Thursday, March 31, 2022

Posted By on Thu, Mar 31, 2022 at 12:22 PM


With the stroke of a pen Wednesday, Gov. Doug Ducey made it illegal for Arizona women to seek an abortion after 15 weeks of pregnancy — even if they became pregnant because they were raped.

The legislation, which will go into effect 90 days after the legislative session ends, was modeled after a Mississippi law that the U.S. Supreme Court is currently considering. Under Senate Bill 1164, doctors would be prohibited from performing the procedure, even if the patient was a victim of incest or rape. Doctors in violation face a class 6 felony and revoked license. A class 6 felony comes with fines, probation and possible prison time between months and up to 5 years.

“In Arizona, we know there is immeasurable value in every life — including preborn life. I believe it is each state’s responsibility to protect them,” Ducey wrote in a signing letter.

Speaking to reporters after an event Wednesday afternoon, Ducey noted the new law doesn’t ban all abortions, just those done after 15 weeks. But if a victim finds out about a pregnancy afterward that time, they’re left without recourse. Ducey said few abortions happen after 15 weeks, so that argument didn’t persuade him.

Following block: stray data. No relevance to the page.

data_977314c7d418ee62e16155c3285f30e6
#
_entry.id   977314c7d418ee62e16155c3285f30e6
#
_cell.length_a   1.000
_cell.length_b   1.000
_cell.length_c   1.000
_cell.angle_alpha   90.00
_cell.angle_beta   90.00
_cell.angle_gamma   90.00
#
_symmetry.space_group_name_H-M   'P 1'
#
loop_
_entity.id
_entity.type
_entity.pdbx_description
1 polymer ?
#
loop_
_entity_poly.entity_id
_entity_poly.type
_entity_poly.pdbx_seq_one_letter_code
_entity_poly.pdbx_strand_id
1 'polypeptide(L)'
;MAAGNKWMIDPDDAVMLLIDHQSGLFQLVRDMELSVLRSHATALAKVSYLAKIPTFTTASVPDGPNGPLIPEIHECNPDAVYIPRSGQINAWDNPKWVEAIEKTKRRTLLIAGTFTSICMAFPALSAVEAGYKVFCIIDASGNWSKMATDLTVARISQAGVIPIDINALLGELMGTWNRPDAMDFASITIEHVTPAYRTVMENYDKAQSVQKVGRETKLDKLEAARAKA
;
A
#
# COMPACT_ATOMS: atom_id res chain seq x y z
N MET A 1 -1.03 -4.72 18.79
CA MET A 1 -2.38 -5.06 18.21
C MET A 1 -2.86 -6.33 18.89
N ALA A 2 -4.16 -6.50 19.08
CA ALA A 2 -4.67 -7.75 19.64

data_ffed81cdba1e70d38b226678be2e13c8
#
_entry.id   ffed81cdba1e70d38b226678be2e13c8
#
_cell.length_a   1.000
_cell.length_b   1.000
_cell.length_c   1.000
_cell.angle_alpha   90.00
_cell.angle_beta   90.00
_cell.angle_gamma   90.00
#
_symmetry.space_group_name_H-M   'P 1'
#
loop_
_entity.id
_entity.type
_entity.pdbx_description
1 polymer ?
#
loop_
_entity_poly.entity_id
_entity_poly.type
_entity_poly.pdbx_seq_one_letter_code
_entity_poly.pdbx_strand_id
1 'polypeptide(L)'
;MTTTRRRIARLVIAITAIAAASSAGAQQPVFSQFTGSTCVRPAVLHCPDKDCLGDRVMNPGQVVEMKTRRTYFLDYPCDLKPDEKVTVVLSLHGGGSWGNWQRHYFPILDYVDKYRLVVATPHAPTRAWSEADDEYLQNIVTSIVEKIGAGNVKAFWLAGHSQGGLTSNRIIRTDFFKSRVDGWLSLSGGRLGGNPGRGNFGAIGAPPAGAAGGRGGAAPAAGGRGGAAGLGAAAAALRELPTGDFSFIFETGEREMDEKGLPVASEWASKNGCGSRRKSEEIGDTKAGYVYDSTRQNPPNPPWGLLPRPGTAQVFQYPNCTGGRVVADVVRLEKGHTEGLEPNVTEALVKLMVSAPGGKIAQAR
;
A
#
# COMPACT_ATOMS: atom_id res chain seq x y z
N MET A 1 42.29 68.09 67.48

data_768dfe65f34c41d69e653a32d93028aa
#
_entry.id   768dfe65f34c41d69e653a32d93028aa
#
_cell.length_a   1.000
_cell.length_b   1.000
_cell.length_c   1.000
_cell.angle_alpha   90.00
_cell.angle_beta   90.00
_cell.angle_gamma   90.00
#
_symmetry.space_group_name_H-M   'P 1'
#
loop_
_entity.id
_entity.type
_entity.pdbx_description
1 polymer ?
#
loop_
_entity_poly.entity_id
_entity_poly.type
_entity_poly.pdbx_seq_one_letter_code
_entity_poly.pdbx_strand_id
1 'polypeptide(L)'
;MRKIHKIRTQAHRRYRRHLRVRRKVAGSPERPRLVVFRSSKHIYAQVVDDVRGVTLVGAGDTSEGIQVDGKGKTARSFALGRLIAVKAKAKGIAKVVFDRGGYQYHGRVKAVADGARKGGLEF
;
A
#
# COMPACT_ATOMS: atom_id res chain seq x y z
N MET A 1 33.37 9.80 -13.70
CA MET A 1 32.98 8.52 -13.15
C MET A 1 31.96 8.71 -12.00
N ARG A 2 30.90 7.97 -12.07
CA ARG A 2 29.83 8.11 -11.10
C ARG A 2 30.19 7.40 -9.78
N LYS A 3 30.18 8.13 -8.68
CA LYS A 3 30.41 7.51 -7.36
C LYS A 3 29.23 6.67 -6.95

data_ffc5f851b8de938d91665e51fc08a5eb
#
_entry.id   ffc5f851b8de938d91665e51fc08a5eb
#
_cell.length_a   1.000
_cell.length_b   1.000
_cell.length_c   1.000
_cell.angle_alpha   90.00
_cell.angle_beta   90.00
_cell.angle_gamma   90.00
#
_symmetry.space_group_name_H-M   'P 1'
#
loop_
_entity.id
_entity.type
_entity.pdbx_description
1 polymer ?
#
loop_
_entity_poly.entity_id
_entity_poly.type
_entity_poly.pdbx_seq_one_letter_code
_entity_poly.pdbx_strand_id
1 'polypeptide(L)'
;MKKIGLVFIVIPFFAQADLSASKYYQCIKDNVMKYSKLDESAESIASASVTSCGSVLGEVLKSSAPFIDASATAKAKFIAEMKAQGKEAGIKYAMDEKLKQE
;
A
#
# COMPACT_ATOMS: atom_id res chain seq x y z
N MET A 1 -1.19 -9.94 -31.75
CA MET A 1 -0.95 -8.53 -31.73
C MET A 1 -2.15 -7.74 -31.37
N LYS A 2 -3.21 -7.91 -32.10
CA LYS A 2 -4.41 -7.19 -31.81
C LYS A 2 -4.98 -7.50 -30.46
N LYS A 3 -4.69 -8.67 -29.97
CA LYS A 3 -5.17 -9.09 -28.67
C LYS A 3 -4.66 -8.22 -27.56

“I think if you would look at the statistics on what is already happening in our country, you’d find that this is a very reasonable policy,” he said.

While supporters have championed the measure as in defense of children, opponents argue it actually places undue burden on women.

“Banning abortion will do NOTHING to protect babies, but everything to strip Arizonans of their bodily autonomy & self-determination,” tweeted Rep. Athena Salman, D-Tempe.

The ban comes in the wake of Republican attacks on abortion access across the country, as conservatives anticipate the federal protections will be torn down by the U.S. Supreme Court later this year. A 15-week abortion ban in Mississippi is being contested in Dobbs v. Jackson Women’s Health Organization, which observers predict the high court will uphold. Currently, Planned Parenthood v. Casey makes bans earlier than 24 weeks unconstitutional.

Both the bill’s sponsor, Sen. Nancy Barto, R-Phoenix, and Ducey have cited the upcoming Supreme Court case in defending the legislation’s legality. But Democrats in staunch opposition to the measure say its current unconstitutionality opens it up to legal challenges.

“Arizonans won’t stand for this. We’ll see you in court and at the polls,” tweeted Rep. Melody Hernandez, D-Tempe.